Expect Budget 2017 to be light on spending, big on policy and pitched as ‘transformative’
Finance Minister Morneau said the budget will aim to address the root causes of "anti-globalization, protectionism and even anti-immigration sentiments," which he said are stoked when people feel nervous about their future
OTTAWA—The Trudeau government will unveil a federal budget today that’s expected to be heavy on policy and light on spending.
The second budget of the Liberal mandate is poised to focus more on the social policies central to its agenda—from skills to job training, from child care to affordable housing.
In particular, the government plans to take steps they hope will help reassure those who fear being left behind by a coming sea change in how economic engines function around the world.
The budget comes at a time when Ottawa has very little room to introduce new spending. The country has struggled with disappointing growth, and the Liberals have already made billions and billions of dollars worth of commitments in last year’s budget.
But even without big-ticket spending, a government source sought Tuesday to counter lowered expectations for the budget, insisting instead that the document would contain “transformative” and “bold” policy direction.
“Not everything is spending, not everything is money,” said one Finance Department source, speaking on condition of anonymity in order to discuss details in advance of the budget’s release.
“The budget’s a public policy document and I think the story will be much more into where the country needs to go as opposed to dollar amounts… If you’re just looking at tables, that’s not where this story is going to be.”
A key budget theme will be the government’s focus on easing concerns about the future of Canada’s labour market.
Finance Minister Bill Morneau dropped some major hints in a speech last week in Germany, where he argued that “anti-globalization, protectionism and even anti-immigration sentiments” are stoked when people feel nervous about their future.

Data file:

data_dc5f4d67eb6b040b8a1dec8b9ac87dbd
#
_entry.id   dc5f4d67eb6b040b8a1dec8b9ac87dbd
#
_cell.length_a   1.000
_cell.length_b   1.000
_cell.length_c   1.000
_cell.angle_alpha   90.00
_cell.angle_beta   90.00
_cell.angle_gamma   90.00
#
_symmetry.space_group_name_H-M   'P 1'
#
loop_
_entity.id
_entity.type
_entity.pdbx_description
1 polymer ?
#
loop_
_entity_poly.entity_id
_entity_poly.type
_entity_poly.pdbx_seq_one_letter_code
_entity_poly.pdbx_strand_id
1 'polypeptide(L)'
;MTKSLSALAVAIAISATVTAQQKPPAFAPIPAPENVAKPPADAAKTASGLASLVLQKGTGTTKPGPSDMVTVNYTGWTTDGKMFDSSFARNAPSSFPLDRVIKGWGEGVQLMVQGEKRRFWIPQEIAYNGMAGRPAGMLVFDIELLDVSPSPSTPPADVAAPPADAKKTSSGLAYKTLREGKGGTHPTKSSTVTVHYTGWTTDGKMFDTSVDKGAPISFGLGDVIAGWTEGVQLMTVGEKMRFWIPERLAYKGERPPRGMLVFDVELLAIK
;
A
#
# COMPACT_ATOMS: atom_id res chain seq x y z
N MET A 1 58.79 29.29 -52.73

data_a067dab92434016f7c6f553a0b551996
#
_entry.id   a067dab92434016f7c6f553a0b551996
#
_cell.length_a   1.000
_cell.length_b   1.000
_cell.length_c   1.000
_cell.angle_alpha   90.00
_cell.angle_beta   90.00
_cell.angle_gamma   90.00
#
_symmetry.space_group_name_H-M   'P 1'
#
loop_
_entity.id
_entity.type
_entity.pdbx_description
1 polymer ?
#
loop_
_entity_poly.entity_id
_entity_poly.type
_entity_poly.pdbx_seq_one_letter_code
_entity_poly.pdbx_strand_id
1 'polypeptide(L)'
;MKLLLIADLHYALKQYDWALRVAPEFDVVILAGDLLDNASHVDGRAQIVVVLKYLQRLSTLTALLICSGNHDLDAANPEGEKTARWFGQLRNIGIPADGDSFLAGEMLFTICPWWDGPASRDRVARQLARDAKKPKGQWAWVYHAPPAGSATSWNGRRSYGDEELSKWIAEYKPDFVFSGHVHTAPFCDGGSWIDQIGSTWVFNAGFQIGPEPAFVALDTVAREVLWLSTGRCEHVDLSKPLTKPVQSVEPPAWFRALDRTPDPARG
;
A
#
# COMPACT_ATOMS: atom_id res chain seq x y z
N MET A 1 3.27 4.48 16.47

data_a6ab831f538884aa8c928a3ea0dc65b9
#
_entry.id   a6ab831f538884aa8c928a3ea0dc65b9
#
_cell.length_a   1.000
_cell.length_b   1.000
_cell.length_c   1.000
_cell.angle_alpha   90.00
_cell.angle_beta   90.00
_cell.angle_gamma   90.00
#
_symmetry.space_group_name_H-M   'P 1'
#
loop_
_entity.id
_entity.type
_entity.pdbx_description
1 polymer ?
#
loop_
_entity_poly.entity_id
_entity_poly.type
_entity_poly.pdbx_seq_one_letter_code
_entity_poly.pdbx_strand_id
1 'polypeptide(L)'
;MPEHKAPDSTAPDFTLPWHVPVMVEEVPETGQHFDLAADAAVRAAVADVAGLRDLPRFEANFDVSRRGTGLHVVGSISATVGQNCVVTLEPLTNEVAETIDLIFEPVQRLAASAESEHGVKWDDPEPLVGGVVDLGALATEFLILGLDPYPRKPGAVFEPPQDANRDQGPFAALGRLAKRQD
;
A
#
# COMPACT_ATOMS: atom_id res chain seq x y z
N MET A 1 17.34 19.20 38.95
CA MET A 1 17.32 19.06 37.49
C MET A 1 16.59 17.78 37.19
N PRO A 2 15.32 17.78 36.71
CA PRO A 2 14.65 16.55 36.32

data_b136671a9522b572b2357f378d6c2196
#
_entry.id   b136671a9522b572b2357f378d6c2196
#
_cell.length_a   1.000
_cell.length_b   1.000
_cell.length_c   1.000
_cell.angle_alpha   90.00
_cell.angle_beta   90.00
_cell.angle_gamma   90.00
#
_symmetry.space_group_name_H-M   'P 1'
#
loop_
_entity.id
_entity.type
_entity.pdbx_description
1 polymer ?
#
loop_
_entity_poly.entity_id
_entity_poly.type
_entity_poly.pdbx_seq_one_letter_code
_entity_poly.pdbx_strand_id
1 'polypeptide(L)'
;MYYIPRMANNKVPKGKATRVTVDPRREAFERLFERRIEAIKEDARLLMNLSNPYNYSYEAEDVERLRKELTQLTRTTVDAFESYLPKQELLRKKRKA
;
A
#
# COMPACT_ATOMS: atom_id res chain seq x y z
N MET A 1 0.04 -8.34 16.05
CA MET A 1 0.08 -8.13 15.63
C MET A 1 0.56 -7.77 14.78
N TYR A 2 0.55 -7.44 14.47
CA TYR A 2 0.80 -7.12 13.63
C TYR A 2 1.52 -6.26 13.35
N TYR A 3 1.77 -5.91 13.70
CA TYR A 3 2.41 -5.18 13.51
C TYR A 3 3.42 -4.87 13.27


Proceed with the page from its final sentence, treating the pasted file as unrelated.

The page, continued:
“They look at the pace of technological change, and the seemingly never-ending need for new skills, and are understandably stressed about the future. It’s hard to feel confident, and to face every day with optimism, when you can’t see what’s around the corner.”
One way to respond to that challenge, Morneau said, would be “a culture of lifelong learning, helping people develop the skills they need at every stage of their life to succeed in the new economy,” which he said he would be taking steps to create.
And while the annual tradition of the finance minister buying a new pair of shoes often brings clues about the budget narrative, the symbolism this year seemed heavier than most.
The dress shoes, black with laces, were designed by the two Canadian sisters behind Poppy Barley, an Edmonton company that says its shoes are hand-crafted by fairly paid artisans in Mexico. Morneau donned the shoes in a Toronto classroom, surrounded by children of diverse backgrounds, including girls wearing the Muslim hijab.
The Opposition, meanwhile, wants to see more than just bold ideas.
“Justin Trudeau has racked up the credit card and now he needs money to pay the bill,” said interim Conservative leader Rona Ambrose, who said she expects to see tax increases in Wednesday’s document.
New Democrat MP Alexandre Boulerice said the time has come for the government to close tax loopholes that benefit the rich, and use the proceeds to help more people.
“We can bring back billions of dollars for our social programs and public services,” Boulerice said.